Feeds:
Posts
Comments

Posts Tagged ‘weeds’

High winds are prevailing in southern California and the Central Coast, reports my mother in her first, eyewitness contribution to Urban Plant Research. In Santa Barbara County, she can hardly venture outside because of winds over 25 miles per hour. She also read that over in Victorville, which lies between Los Angeles and the Mojave Desert, the wind has residents trapped inside for another reason: it has swept mountains of tumbleweeds against their houses, blocking doors and windows! Check out these Google Image search results she sent over:

Screenshot of Google Image search results for "victorville ca + tumbleweed". Each photo in the search results shows high piles of tumbleweeds in the town streets or against houses.

We here at Urban Plant Research have long been interested in tumbleweeds and urban tumbleweeds (tumbling, windblown plastic bags). Are their tumbleweeds where you live?

Read Full Post »

Screen Shot 2016-07-27 at 14.42.27.png

Oahu-based public artist Gaye Chan once told me and Marko that we were part of her lost tribe. If by that she means we are into Free Stores, foraging free food, and eating weeds, then yes, we are! (more…)

Read Full Post »

20140730-223822-81502056.jpg

Reading up on the new flora and environs at the public library. Stay tuned for more soon!

Read Full Post »

Very green overgrown playground with barely visible swing set.

Lichtenberg native Martin Hill writes that he just rediscovered this playground in his district on the corner of Friedenhorster Straße and Splanemannstraße. He explains that it dates back to East German days and is now beautifully overgrown — once in awhile, the plants will be cut back, only to be forgotten and left to cover the area once again. Once again, thanks for a lovely contribution, Martin!

Read Full Post »

Plant researcher Marko with the giant thistle

Looking down into the vacant lot from the roof of the relative we were visiting in Neuruppin, we were all amazed to spot a breathtakingly enormous thistle plant towering in one corner. After doing some research, we decided it could be a Scotch thistle.

(more…)

Read Full Post »

Plant walks at the lake, around the train station, in parks and in a graveyard — our week as artists in residence at Lichtenberg Studios flew by. On Friday, a few days before our departure, we hosted a plant talk and discussion, featuring the video diary of our Lichtenberg explorations above.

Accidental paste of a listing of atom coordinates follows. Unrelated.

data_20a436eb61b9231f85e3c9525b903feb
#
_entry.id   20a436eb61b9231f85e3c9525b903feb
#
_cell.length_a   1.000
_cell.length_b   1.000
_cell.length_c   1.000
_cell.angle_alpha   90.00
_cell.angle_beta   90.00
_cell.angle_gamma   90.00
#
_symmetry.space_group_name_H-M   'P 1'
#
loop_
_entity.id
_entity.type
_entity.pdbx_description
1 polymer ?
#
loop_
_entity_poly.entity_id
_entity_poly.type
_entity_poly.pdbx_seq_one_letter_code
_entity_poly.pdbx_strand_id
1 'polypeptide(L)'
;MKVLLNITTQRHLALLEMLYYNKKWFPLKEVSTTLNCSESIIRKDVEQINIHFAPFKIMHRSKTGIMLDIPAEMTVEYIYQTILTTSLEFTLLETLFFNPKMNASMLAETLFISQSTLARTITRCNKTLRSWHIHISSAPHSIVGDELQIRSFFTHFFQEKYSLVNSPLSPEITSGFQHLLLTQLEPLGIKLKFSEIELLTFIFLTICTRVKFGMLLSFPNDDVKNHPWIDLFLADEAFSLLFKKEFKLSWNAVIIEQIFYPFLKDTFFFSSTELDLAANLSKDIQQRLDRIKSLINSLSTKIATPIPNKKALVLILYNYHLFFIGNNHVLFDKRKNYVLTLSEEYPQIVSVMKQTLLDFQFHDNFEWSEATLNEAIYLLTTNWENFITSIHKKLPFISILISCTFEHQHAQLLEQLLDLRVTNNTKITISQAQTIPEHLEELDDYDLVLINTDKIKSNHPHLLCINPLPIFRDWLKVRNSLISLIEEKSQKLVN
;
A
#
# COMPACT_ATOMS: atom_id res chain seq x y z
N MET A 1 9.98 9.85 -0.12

(more…)

Read Full Post »

P1070770

While walking nearby the Lichtenberg S-Bahn station today we wondered at the abundance and variety of wild blooms and came home with a notebook full of pressed plant specimens. We’ve been seeing this common daisy blanketing green spaces (both planned and rogue) throughout the borough.

Read Full Post »

Wild plant cuttings in jars of water on a windowsill

Berlin is in full bloom. Spring started early this year, so now, in mid-May, we are finding the city’s green spaces and empty lots covered in foliage, wildflowers and interesting weeds. On yesterday’s walks (to forage elderflowers near the residency studio, and later exploring Karlshorst with its allotment gardens and green spaces around the racetrack), we found ourselves interested in the specific plants we encountered, and collected some specimens.

Read Full Post »

20131202-181231.jpg

Ever seen an old bicycle, repurposed as a planter, in a quaint grandmother’s garden, with pots of trailing vines attached to every available spot? These little grasses and weeds seem to aspire to the same romantic arrangement. Props to eagle-eyed Ms. Hustrulid, who just spotted this amazing interaction between sidewalk flora and sidewalk paint in San Francisco. For more of her photos, please visit her Instagram feed: @glovecompartment.

Read Full Post »

Artist's worktable with thistles, sketch of thistles, watercolors and pencil

Spring on Spain’s Costa de la Luz (the Atlantic part of the coastline) is an explosion of wildflower blossoms, from red poppies and yellow-and-white daisies to purple thistles and blue borage. I plucked a few while staying in the dusty little village of El Palmar to study more closely.

Read Full Post »

Older Posts »